On The Taylor Swift Situation

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Two nights ago, I was in bed at 11:25pm when Jonathan Cheban’s Instagram so generously encouraged me to watch Kim Kardashian’s Snapstory – a habit I, coincidentally, had recently dropped. You know when you’re watching a video of something terrible, and it takes you a solid four seconds to realize what you’re watching, and then you freak out? Well, that was me in my un-air conditioned apartment, sweating for reasons more than one.

As “jack,” someone with a cool Tumblr, has put it, this is “the wildest pop culture beef this decade… (and it all happened in the space of a few hours !).” Kim released the videos; Taylor made an Instagram statement; Selena tried to get involved, and epically failed; Katy Perry giggled from the sidelines; Chloe Grace Moretz, in an awfully public attempt to earn her spot in the #squad, takes Taylor’s side; and Justin Bieber, who is really fucking stoned I think, tries to put peace back into the world.

There are certain “facts” that draw us to justifiable conclusions like “let’s all hate Taylor Swift”: In Taylor’s Instagram statement this morning, she claimed her issue was that Kanye never made it clear she would be referred to as a “bitch; yet in her Grammy speech, she explicitly stated she was upset by the fact that someone else took responsibility for her fame. Further: Taylor called this “character assassination,” which raises questions of whether we have, or curate, characters for that we must maintain. And what about the fact that Taylor has racked up an extra few million for all the times we listened to “Dear John” on repeat, ceaselessly hoping to discover new evidence that the song was, in fact, about John Mayer? She assassinated many characters. You might know some of them. Harry Styles, Jake Gyllenhaal, Taylor Lautner (#tbt).

Emily Nussbaum said it brilliantly on Twitter: “She didn’t explain what actually happened & her speech feels very different now.”

The closest thing we’ve ever seen to this is the last third of Mean Girls, where Cady Heron tells Janice Ian for the millionth time that Regina George, sans hair, would look like a British man. Then, lover boy Aaron Samuels turns on her and she’s basically uninvited to the spring fling. For some reason, I am consistently and oddly satisfied with the new tornado that becomes Cady’s life, over and over again.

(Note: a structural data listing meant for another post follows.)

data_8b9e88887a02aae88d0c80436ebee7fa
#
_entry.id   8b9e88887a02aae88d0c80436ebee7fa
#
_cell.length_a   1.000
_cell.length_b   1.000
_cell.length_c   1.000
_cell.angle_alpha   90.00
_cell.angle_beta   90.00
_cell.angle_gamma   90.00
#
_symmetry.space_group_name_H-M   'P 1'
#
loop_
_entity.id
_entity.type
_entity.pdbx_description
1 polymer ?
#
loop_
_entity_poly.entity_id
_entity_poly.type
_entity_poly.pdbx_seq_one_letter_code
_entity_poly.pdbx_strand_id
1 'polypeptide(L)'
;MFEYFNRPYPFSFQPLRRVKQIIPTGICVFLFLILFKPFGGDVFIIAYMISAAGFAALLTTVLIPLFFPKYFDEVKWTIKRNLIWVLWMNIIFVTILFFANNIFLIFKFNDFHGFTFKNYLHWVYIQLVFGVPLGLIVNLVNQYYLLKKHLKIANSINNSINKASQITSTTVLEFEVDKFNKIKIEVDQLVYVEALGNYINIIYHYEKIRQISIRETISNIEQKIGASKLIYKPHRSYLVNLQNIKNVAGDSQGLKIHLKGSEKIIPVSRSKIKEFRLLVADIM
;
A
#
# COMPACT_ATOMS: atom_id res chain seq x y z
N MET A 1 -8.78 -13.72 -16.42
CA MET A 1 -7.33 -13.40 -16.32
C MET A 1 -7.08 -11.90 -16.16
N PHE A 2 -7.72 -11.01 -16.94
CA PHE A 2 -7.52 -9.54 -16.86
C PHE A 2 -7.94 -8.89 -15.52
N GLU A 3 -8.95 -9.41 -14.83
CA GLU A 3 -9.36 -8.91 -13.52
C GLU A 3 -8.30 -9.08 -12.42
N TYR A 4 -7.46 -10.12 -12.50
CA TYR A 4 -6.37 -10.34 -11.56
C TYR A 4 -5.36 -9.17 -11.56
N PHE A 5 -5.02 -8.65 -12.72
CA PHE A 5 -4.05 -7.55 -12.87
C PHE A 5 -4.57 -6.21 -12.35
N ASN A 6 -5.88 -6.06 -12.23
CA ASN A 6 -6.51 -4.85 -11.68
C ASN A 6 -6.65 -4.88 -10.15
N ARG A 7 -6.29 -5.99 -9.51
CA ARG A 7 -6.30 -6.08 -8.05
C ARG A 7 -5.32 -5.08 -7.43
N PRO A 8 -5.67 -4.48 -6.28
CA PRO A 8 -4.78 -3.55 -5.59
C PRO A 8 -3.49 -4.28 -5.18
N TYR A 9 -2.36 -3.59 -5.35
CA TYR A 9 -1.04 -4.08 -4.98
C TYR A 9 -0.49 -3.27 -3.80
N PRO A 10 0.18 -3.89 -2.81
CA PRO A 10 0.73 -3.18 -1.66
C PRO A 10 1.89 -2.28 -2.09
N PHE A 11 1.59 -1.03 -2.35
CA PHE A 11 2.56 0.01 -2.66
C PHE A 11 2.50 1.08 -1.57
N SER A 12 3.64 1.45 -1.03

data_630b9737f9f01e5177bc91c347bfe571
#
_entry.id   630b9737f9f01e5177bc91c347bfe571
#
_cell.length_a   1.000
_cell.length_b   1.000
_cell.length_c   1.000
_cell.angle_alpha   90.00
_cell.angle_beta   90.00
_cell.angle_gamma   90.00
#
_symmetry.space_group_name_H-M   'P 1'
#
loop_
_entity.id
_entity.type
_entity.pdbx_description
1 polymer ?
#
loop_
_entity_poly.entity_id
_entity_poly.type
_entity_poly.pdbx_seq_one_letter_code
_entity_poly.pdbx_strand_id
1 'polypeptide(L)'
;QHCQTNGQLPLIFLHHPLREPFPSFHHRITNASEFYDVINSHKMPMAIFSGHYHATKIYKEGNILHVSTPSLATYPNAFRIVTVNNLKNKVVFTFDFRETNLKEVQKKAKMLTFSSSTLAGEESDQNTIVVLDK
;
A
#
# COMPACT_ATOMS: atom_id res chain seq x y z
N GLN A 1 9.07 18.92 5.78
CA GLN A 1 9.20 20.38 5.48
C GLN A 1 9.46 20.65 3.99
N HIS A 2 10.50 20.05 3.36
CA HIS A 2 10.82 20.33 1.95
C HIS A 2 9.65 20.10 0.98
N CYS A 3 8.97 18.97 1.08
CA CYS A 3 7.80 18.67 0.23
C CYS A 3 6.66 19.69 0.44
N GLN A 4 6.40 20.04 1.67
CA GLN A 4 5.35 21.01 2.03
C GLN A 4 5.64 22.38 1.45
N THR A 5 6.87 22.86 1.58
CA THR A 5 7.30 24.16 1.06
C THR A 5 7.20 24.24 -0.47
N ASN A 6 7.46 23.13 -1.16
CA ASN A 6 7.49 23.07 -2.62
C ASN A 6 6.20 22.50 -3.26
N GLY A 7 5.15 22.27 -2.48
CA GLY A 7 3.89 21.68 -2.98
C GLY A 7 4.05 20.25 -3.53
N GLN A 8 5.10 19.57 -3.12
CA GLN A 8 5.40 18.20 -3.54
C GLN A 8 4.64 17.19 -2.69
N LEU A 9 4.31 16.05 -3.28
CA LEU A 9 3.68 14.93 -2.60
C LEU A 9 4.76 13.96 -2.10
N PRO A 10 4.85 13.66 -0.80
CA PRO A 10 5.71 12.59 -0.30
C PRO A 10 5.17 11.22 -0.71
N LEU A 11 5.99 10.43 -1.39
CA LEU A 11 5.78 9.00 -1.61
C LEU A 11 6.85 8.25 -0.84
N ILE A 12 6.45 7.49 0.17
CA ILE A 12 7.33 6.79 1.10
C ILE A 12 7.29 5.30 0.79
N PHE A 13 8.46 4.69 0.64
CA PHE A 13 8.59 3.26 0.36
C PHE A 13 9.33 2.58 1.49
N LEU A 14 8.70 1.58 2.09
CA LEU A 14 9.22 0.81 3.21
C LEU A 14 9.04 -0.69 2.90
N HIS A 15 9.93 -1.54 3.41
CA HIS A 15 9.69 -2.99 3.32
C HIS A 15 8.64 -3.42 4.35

Taylor Swift is Cady Heron, and Kanye West is Regina George in a back brace.

I have never met Taylor Swift, and I have no reason to feel threatened by her. I think it’s safe to say we will never date. Furthermore, though I am neither tall, beautiful, nor famous enough to be in her #squad, I am potentially white and average enough to have been the “red-headed Abigail” she croons about in “Fifteen.” If anything, young white women like me are the closest thing Taylor might ever have to an ally.

But I hate her. And maybe I hate her because she is wrong, and maybe that is enough. The thing, though, is that because of social media, we will never know if she isactually wrong. At this point, there are probably more conspiracy theories involving Taylor Swift than there are regarding JFK or, like, the Illuminati. We will never know what real conversations Taylor and Kim and Kanye are having – unless Kim Snapstories them, of course. We will never know what bombs are carefully planned and scheduled to drop and which ones arrive in Taylor Swift’s inbox just as shockingly as they do in ours.

It scares me that we don’t know the motive or the end goal; that we don’t really know or understand what Taylor wants from us. We’re all dying to uncover the truths of Taylor Swift more than we are the truths of the military coup in Turkey, and isn’t that kind of crazy?

The ripple effects of this event are multifold; it is the beginning of the end of Taylor Swift. Maybe it isn’t quite Taylor’s Sinéad O’Conor pope-ripping moment, but it’s the closest she’s come. It’s sensory overload. It’s Kim Kardashian, who is famous for being a person, affecting the way I view her often-misogynistic musical genius of a husband in a relatively good way. It’s holding all celebrities more accountable for speaking out – Selena Gomez, over Twitter, encouraged the media to focus on more important things, when neither she nor Swift are yet to comment about the horrific murders of Alton Sterling and Philando Castile.

So, as a feminist, as a die-hard Kanye fan, as someone who knows how to play a handful of Taylor Swift songs on acoustic guitar, and as someone very much glued to the holy trinity of Facebook, Instagram, and Snapchat, what am I supposed to think? I think I hate hating Taylor Swift, because I wish I didn’t care at all.

 

Image via.

 



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